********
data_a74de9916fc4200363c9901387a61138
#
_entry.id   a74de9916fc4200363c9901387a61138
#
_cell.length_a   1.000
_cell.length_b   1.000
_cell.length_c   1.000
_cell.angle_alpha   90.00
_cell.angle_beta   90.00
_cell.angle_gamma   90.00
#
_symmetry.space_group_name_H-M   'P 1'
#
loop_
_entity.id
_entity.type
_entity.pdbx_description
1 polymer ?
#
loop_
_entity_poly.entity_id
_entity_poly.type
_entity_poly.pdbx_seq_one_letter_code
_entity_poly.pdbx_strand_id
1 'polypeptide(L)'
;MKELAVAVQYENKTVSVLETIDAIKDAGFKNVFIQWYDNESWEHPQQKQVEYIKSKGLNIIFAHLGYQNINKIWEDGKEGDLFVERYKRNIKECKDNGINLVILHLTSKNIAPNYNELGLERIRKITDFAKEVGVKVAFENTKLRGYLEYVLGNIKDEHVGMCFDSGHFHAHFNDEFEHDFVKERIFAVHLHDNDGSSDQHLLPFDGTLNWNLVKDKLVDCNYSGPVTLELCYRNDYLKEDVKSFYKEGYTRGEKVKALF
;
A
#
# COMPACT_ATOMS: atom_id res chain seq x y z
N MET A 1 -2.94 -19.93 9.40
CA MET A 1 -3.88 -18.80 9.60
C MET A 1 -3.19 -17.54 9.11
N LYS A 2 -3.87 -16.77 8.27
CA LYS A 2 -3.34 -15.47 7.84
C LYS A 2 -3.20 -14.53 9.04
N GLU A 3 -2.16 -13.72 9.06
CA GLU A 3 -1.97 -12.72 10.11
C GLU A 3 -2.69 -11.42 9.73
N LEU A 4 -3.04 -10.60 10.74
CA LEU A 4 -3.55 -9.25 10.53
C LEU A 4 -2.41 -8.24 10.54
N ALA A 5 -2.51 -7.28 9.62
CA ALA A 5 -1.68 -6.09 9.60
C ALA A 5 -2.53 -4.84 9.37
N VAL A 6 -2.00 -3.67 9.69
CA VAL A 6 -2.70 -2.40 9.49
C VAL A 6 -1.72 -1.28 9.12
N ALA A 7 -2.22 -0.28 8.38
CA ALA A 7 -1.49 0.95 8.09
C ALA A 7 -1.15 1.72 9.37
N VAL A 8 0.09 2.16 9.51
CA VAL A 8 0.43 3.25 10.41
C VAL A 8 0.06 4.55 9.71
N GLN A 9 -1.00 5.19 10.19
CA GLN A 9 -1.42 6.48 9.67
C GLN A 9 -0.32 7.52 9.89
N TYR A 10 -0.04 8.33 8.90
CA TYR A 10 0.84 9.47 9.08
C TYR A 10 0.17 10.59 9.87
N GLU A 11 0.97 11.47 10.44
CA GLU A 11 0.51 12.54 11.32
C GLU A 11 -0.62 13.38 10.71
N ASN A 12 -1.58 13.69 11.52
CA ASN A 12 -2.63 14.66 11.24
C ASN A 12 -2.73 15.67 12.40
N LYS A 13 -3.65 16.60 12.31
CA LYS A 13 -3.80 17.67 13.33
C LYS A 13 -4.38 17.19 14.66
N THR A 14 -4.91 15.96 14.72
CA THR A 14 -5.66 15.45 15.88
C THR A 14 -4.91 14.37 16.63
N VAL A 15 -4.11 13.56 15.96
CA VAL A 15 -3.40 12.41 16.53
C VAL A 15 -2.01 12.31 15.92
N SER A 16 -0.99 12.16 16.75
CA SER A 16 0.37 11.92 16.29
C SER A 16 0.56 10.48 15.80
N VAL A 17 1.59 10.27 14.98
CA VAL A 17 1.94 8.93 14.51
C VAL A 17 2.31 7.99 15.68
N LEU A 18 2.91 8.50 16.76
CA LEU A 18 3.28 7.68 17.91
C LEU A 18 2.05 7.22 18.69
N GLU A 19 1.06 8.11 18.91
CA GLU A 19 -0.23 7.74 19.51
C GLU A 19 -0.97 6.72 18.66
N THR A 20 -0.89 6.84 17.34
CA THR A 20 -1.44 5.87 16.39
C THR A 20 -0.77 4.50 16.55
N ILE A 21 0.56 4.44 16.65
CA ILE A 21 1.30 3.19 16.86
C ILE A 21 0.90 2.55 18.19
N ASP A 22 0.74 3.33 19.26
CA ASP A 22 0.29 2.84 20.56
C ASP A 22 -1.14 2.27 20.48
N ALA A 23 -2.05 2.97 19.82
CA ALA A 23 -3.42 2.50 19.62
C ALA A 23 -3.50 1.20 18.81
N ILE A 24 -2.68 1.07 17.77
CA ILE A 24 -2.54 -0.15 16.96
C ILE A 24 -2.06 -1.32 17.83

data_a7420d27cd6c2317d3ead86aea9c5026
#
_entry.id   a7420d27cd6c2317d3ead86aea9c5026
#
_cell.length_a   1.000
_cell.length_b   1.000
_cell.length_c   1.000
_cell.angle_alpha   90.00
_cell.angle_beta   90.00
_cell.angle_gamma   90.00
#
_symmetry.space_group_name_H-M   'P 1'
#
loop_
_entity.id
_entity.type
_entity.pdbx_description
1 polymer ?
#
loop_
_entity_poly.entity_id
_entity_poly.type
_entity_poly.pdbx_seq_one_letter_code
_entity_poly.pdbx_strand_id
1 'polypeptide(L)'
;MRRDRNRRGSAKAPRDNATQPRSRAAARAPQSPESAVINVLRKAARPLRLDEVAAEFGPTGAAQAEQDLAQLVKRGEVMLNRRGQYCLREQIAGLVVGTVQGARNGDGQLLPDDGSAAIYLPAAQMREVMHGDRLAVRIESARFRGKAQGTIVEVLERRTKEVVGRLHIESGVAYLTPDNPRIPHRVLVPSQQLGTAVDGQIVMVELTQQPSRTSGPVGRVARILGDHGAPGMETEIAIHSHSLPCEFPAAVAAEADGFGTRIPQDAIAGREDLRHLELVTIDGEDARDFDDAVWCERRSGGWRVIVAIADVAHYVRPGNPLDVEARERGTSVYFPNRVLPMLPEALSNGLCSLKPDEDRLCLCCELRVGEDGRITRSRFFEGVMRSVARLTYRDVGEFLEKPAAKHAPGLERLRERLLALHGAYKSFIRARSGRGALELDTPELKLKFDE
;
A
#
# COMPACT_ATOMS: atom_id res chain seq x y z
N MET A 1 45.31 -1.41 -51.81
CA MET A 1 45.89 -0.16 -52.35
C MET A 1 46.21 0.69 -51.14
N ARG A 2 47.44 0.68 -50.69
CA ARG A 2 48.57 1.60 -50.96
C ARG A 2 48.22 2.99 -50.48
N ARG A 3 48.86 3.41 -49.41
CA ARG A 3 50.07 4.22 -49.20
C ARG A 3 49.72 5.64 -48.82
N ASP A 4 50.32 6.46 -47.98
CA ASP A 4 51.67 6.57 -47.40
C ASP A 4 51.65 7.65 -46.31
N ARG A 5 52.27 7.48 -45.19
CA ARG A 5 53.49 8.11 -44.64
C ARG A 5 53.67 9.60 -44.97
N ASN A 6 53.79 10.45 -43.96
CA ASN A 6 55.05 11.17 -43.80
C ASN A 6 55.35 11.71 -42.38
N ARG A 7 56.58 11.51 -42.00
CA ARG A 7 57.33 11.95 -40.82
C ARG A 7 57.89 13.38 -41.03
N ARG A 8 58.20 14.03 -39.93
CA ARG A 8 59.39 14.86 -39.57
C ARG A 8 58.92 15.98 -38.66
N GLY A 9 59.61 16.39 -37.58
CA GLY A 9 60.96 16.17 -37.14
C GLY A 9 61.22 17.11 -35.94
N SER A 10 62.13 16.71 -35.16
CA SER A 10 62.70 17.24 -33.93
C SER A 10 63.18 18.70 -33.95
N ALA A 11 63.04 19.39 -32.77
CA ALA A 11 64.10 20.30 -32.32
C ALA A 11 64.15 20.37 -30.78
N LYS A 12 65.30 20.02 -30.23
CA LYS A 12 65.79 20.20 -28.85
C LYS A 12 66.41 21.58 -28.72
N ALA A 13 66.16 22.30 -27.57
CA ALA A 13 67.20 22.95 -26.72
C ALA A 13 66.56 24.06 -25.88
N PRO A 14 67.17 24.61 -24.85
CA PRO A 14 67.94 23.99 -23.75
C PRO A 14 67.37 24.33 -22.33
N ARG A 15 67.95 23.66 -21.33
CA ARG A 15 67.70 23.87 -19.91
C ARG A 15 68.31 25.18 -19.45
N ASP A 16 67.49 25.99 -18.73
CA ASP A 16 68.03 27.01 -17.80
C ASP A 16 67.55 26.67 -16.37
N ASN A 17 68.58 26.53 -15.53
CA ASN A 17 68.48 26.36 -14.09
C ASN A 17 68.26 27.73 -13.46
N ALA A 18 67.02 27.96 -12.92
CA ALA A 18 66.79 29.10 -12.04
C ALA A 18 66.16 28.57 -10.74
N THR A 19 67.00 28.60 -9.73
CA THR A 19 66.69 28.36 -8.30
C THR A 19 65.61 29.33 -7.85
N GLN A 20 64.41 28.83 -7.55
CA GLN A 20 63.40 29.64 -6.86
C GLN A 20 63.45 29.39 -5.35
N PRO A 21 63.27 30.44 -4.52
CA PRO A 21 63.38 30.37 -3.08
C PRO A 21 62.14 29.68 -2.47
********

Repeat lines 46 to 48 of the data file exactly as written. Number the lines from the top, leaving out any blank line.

N VAL A 6 -2.00 -3.67 9.69
CA VAL A 6 -2.70 -2.40 9.49
C VAL A 6 -1.72 -1.28 9.12